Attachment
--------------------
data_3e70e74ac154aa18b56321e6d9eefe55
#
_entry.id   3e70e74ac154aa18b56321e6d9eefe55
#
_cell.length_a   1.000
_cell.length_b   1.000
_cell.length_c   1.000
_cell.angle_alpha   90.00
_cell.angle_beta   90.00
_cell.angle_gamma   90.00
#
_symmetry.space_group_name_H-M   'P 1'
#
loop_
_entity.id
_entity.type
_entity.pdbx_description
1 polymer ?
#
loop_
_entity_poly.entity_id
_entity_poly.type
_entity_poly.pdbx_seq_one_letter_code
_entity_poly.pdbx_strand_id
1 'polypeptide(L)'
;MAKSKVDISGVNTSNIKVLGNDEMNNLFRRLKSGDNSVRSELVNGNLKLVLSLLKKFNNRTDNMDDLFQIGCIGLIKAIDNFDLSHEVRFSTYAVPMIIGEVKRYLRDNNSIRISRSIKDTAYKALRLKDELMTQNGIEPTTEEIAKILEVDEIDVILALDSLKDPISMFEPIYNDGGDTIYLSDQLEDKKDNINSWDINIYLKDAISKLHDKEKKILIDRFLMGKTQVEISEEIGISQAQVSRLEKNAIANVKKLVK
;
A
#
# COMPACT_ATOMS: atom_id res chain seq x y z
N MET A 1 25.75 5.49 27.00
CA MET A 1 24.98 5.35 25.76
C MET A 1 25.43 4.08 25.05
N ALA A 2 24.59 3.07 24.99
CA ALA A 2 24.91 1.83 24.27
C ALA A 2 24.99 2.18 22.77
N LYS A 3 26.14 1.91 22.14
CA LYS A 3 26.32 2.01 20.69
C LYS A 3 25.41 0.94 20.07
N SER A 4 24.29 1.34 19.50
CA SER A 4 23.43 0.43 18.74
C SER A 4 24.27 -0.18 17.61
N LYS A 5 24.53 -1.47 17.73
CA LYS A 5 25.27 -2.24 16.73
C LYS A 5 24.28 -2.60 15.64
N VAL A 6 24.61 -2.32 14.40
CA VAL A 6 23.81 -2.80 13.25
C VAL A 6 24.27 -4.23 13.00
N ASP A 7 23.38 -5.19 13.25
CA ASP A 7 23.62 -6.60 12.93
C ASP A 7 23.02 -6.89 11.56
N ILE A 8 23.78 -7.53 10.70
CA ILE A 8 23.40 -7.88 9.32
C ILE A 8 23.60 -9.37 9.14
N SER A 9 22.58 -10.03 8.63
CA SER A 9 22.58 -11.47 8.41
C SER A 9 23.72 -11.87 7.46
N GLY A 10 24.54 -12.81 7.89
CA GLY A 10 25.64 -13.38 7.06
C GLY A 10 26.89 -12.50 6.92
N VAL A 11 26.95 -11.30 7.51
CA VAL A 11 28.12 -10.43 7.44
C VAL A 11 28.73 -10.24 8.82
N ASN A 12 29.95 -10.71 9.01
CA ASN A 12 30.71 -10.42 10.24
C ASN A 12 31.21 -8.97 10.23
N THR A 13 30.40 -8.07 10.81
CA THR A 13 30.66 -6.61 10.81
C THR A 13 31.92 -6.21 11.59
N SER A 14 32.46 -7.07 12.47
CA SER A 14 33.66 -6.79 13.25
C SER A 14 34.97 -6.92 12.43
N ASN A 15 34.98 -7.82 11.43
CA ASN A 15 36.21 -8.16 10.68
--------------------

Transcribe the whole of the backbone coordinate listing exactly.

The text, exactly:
data_3e70e74ac154aa18b56321e6d9eefe55
#
_entry.id   3e70e74ac154aa18b56321e6d9eefe55
#
_cell.length_a   1.000
_cell.length_b   1.000
_cell.length_c   1.000
_cell.angle_alpha   90.00
_cell.angle_beta   90.00
_cell.angle_gamma   90.00
#
_symmetry.space_group_name_H-M   'P 1'
#
loop_
_entity.id
_entity.type
_entity.pdbx_description
1 polymer ?
#
loop_
_entity_poly.entity_id
_entity_poly.type
_entity_poly.pdbx_seq_one_letter_code
_entity_poly.pdbx_strand_id
1 'polypeptide(L)'
;MAKSKVDISGVNTSNIKVLGNDEMNNLFRRLKSGDNSVRSELVNGNLKLVLSLLKKFNNRTDNMDDLFQIGCIGLIKAIDNFDLSHEVRFSTYAVPMIIGEVKRYLRDNNSIRISRSIKDTAYKALRLKDELMTQNGIEPTTEEIAKILEVDEIDVILALDSLKDPISMFEPIYNDGGDTIYLSDQLEDKKDNINSWDINIYLKDAISKLHDKEKKILIDRFLMGKTQVEISEEIGISQAQVSRLEKNAIANVKKLVK
;
A
#
# COMPACT_ATOMS: atom_id res chain seq x y z
N MET A 1 25.75 5.49 27.00
CA MET A 1 24.98 5.35 25.76
C MET A 1 25.43 4.08 25.05
N ALA A 2 24.59 3.07 24.99
CA ALA A 2 24.91 1.83 24.27
C ALA A 2 24.99 2.18 22.77
N LYS A 3 26.14 1.91 22.14
CA LYS A 3 26.32 2.01 20.69
C LYS A 3 25.41 0.94 20.07
N SER A 4 24.29 1.34 19.50
CA SER A 4 23.43 0.43 18.74
C SER A 4 24.27 -0.18 17.61
N LYS A 5 24.53 -1.47 17.73
CA LYS A 5 25.27 -2.24 16.73
C LYS A 5 24.28 -2.60 15.64
N VAL A 6 24.61 -2.32 14.40
CA VAL A 6 23.81 -2.80 13.25
C VAL A 6 24.27 -4.23 13.00
N ASP A 7 23.38 -5.19 13.25
CA ASP A 7 23.62 -6.60 12.93
C ASP A 7 23.02 -6.89 11.56
N ILE A 8 23.78 -7.53 10.70
CA ILE A 8 23.40 -7.88 9.32
C ILE A 8 23.60 -9.37 9.14
N SER A 9 22.58 -10.03 8.63
CA SER A 9 22.58 -11.47 8.41
C SER A 9 23.72 -11.87 7.46
N GLY A 10 24.54 -12.81 7.89
CA GLY A 10 25.64 -13.38 7.06
C GLY A 10 26.89 -12.50 6.92
N VAL A 11 26.95 -11.30 7.51
CA VAL A 11 28.12 -10.43 7.44
C VAL A 11 28.73 -10.24 8.82
N ASN A 12 29.95 -10.71 9.01
CA ASN A 12 30.71 -10.42 10.24
C ASN A 12 31.21 -8.97 10.23
N THR A 13 30.40 -8.07 10.81
CA THR A 13 30.66 -6.61 10.81
C THR A 13 31.92 -6.21 11.59
N SER A 14 32.46 -7.07 12.47
CA SER A 14 33.66 -6.79 13.25
C SER A 14 34.97 -6.92 12.43
N ASN A 15 34.98 -7.82 11.43
CA ASN A 15 36.21 -8.16 10.68